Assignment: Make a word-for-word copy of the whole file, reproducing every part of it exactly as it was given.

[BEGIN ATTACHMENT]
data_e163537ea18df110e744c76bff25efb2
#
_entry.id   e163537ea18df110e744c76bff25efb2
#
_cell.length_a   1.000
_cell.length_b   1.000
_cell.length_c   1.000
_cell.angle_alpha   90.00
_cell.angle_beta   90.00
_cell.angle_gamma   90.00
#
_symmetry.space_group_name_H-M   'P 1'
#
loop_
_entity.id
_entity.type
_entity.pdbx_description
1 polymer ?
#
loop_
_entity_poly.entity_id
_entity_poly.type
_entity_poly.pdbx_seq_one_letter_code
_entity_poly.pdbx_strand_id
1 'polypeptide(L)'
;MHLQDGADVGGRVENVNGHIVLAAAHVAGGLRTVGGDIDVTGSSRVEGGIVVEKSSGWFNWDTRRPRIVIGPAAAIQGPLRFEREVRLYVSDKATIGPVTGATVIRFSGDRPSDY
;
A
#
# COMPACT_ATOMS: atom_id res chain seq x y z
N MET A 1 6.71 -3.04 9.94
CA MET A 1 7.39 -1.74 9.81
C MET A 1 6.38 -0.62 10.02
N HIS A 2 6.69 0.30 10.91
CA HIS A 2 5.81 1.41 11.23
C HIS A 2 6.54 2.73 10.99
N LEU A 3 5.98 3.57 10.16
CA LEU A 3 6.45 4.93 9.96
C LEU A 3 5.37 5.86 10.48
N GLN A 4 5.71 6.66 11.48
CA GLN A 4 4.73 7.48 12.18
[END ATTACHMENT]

data_e163537ea18df110e744c76bff25efb2
#
_entry.id   e163537ea18df110e744c76bff25efb2
#
_cell.length_a   1.000
_cell.length_b   1.000
_cell.length_c   1.000
_cell.angle_alpha   90.00
_cell.angle_beta   90.00
_cell.angle_gamma   90.00
#
_symmetry.space_group_name_H-M   'P 1'
#
loop_
_entity.id
_entity.type
_entity.pdbx_description
1 polymer ?
#
loop_
_entity_poly.entity_id
_entity_poly.type
_entity_poly.pdbx_seq_one_letter_code
_entity_poly.pdbx_strand_id
1 'polypeptide(L)'
;MHLQDGADVGGRVENVNGHIVLAAAHVAGGLRTVGGDIDVTGSSRVEGGIVVEKSSGWFNWDTRRPRIVIGPAAAIQGPLRFEREVRLYVSDKATIGPVTGATVIRFSGDRPSDY
;
A
#
# COMPACT_ATOMS: atom_id res chain seq x y z
N MET A 1 6.71 -3.04 9.94
CA MET A 1 7.39 -1.74 9.81
C MET A 1 6.38 -0.62 10.02
N HIS A 2 6.69 0.30 10.91
CA HIS A 2 5.81 1.41 11.23
C HIS A 2 6.54 2.73 10.99
N LEU A 3 5.98 3.57 10.16
CA LEU A 3 6.45 4.93 9.96
C LEU A 3 5.37 5.86 10.48
N GLN A 4 5.71 6.66 11.48
CA GLN A 4 4.73 7.48 12.18